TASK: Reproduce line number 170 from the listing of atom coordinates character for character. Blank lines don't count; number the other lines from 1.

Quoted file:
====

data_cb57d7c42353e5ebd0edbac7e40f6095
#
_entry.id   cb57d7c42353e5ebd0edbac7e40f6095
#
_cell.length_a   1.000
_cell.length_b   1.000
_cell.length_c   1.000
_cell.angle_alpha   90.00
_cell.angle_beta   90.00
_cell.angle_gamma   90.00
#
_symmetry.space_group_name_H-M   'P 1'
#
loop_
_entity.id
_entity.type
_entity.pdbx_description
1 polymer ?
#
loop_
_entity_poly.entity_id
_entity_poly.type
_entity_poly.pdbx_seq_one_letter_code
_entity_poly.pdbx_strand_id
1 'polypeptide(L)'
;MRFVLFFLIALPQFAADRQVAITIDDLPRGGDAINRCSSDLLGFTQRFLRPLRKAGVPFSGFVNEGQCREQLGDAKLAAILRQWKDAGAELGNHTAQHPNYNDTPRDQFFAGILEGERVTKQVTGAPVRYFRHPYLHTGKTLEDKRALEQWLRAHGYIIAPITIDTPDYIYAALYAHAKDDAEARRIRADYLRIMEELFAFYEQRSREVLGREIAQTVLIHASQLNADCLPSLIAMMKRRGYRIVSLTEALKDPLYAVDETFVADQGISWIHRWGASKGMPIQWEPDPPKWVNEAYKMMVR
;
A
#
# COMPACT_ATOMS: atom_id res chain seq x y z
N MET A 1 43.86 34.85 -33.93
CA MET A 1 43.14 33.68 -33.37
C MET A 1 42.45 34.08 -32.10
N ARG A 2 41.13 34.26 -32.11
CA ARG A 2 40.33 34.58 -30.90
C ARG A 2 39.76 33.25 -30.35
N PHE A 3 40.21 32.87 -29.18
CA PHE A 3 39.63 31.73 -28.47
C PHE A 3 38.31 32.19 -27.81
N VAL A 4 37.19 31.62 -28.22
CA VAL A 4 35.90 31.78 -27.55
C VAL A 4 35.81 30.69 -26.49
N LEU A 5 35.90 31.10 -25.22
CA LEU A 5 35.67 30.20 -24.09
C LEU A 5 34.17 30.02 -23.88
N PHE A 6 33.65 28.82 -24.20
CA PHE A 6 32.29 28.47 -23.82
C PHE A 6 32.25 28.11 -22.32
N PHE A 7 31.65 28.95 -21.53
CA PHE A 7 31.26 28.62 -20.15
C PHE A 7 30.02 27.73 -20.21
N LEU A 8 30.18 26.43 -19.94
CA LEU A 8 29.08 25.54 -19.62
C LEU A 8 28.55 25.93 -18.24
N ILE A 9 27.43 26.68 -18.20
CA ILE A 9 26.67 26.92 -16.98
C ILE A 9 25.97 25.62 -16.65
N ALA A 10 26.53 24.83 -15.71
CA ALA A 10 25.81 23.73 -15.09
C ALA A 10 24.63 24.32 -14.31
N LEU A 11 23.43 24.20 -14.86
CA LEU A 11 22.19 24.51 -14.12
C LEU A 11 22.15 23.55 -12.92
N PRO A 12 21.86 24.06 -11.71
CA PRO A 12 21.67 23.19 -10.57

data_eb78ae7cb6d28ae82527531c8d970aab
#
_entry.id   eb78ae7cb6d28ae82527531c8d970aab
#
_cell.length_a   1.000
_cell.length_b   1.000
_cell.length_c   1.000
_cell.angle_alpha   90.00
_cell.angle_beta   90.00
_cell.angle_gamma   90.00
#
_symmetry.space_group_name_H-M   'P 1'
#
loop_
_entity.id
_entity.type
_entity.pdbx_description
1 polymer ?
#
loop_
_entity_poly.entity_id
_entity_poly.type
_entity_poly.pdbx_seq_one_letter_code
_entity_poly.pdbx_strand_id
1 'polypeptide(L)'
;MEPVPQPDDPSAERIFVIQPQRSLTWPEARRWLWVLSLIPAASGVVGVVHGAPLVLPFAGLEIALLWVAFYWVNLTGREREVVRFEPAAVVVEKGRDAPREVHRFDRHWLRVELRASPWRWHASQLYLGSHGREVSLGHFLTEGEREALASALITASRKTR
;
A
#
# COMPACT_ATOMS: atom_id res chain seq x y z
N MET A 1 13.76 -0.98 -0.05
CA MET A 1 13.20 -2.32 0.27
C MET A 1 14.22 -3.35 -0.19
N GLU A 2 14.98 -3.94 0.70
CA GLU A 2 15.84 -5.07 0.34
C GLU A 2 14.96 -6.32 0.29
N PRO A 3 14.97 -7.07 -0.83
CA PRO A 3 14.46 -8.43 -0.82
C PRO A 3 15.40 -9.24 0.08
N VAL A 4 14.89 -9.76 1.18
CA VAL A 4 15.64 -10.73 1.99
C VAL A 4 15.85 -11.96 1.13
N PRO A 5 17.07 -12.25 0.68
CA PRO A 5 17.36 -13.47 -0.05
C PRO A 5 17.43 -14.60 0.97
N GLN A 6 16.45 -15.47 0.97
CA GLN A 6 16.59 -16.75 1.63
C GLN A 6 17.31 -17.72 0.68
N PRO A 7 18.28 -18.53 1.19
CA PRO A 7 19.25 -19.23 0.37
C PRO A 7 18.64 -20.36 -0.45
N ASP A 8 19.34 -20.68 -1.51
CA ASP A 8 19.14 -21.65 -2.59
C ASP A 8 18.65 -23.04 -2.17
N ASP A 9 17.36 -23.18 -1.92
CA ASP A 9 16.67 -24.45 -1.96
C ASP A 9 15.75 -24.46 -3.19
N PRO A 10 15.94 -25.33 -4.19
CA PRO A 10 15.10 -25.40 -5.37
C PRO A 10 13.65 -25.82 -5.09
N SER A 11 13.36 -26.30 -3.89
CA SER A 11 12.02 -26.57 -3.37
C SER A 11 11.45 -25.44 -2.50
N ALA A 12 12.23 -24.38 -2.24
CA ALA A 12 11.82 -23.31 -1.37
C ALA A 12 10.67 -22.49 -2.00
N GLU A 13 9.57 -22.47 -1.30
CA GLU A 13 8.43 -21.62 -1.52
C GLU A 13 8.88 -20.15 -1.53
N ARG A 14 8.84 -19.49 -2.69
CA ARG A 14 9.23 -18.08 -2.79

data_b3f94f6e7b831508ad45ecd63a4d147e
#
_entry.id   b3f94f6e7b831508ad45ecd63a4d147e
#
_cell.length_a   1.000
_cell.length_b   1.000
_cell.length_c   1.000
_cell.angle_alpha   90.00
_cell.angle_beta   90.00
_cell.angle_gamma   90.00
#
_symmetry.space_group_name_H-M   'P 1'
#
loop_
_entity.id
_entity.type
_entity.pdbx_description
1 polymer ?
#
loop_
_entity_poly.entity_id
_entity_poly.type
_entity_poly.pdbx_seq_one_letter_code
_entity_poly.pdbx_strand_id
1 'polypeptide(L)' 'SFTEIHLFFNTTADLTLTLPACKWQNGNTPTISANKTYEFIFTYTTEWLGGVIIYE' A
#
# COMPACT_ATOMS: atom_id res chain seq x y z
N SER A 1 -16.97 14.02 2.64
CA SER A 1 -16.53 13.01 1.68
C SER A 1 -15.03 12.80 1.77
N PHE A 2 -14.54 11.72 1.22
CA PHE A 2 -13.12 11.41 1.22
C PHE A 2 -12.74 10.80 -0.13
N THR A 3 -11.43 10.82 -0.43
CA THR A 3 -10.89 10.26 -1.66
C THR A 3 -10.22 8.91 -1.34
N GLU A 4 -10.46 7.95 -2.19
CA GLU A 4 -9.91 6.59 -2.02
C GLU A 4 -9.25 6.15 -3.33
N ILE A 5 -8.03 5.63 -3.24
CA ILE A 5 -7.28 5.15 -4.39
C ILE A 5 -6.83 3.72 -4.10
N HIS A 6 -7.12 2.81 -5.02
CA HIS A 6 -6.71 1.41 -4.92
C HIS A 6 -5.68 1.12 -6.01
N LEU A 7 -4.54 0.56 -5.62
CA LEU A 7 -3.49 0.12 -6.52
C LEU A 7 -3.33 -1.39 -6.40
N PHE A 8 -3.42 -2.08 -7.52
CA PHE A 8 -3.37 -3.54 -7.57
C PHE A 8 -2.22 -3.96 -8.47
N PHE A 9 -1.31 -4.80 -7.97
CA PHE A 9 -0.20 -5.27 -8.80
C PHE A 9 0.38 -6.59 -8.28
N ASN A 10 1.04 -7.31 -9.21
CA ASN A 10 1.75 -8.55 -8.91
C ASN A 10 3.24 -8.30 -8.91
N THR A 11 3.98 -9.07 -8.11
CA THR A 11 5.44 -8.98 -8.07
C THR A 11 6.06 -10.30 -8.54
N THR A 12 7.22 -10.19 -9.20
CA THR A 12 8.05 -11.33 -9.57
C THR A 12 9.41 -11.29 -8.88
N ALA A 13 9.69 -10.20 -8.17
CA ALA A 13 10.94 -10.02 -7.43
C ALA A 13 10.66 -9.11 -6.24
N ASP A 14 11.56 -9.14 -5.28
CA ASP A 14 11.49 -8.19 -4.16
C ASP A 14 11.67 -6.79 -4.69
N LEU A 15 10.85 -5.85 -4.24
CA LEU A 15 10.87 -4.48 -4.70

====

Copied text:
N THR A 3 -11.43 10.82 -0.43